Role-models, most often parents, are vital in the process of teaching children how to communicate and resolve conflicts. Children, specifically toddlers just learning to speak, may present unique disciplining challenges. This study examined the various methods of conflict management strategies parents use to try and change their toddler children’s behaviors. The main parental strategies studied include: verbal, imitative, physical, and no-action. Using a snowball sampling approach, 28 men and women participants were interviewed. The findings show that parents most often used verbal or imitative techniques to discipline their children. However an overwhelming majority agreed that verbal techniques do not work as well as imitative methods in encouraging the retention of desired behavior. Most parents agreed that their toddler did not comprehend the words but grasped the tone, thereby changing the child’s actions in the short-term but not retaining the behavioral suggestion on a long-term basis.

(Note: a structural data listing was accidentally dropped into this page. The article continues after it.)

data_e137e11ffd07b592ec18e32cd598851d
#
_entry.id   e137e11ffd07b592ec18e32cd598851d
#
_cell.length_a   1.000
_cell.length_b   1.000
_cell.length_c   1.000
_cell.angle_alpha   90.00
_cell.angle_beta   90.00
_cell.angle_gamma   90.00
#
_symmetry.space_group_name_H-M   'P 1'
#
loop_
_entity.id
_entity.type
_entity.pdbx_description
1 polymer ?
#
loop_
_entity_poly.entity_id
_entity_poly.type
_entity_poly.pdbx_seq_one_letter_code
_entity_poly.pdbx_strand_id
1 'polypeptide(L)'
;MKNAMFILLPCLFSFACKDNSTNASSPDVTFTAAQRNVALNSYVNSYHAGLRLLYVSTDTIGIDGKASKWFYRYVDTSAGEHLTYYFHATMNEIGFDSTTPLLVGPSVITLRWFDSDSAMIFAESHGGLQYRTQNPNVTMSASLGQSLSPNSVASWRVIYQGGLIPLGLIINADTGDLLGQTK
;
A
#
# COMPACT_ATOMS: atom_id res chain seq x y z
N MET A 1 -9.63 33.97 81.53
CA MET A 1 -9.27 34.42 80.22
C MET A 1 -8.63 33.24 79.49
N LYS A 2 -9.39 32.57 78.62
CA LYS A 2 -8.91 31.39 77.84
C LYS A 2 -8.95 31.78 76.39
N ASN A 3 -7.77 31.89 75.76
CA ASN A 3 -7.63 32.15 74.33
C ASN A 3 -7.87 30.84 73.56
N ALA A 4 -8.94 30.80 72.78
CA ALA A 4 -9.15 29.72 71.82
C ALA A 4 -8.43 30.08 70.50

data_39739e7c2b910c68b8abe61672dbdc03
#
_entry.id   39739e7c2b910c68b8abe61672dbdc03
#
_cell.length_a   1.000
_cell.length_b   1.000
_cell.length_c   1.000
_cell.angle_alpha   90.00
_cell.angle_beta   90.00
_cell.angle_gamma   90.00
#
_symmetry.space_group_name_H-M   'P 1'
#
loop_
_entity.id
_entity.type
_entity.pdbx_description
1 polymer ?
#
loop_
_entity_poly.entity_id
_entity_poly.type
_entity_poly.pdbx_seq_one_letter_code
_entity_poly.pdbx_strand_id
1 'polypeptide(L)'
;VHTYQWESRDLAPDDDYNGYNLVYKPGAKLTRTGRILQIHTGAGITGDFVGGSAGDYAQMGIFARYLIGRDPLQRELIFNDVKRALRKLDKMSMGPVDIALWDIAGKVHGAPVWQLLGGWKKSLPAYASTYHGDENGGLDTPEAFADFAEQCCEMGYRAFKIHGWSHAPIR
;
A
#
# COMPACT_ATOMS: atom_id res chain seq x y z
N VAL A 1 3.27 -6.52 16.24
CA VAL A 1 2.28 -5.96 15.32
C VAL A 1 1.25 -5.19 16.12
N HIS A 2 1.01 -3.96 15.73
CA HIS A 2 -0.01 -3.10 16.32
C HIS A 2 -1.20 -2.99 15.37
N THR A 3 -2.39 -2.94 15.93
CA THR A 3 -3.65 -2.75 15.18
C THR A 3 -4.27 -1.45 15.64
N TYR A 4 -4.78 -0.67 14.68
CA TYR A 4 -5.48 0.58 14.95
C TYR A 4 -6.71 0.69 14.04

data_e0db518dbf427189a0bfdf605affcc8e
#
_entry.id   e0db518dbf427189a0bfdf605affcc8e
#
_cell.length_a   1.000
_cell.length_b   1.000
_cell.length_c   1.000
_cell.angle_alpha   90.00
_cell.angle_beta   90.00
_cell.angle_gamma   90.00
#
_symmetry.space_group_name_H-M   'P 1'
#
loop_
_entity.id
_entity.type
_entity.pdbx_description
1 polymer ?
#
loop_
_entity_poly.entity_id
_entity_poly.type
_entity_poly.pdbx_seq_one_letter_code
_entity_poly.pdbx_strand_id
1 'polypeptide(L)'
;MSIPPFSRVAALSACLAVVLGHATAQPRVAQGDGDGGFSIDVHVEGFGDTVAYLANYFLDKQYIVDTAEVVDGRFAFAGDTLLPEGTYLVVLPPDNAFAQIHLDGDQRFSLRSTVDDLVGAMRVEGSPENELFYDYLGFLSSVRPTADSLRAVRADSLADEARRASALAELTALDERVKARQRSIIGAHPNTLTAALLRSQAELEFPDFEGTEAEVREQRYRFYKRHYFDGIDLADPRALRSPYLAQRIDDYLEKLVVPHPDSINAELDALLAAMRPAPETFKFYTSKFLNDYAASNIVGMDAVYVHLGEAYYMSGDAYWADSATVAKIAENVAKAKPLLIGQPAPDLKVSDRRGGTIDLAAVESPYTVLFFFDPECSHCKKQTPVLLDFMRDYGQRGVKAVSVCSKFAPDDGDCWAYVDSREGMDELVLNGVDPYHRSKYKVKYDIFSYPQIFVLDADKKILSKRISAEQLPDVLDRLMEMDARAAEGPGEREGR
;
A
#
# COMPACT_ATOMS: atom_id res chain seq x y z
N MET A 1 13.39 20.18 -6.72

Library of Congress Subject Headings

Behavior modification; Toddlers--Psychology

Publication Date


Document Type


Student Type


Degree Name

Communication and Media Technologies (MS)

Department, Program, or Center

School of Communication (CLA)


Andrea Hickerson

Advisor/Committee Member

Ammina Kothari

Advisor/Committee Member

Stephanie Godleski


Physical copy available from RIT's Wallace Library at LB1060.2 .S65 2017


RIT – Main Campus

Plan Codes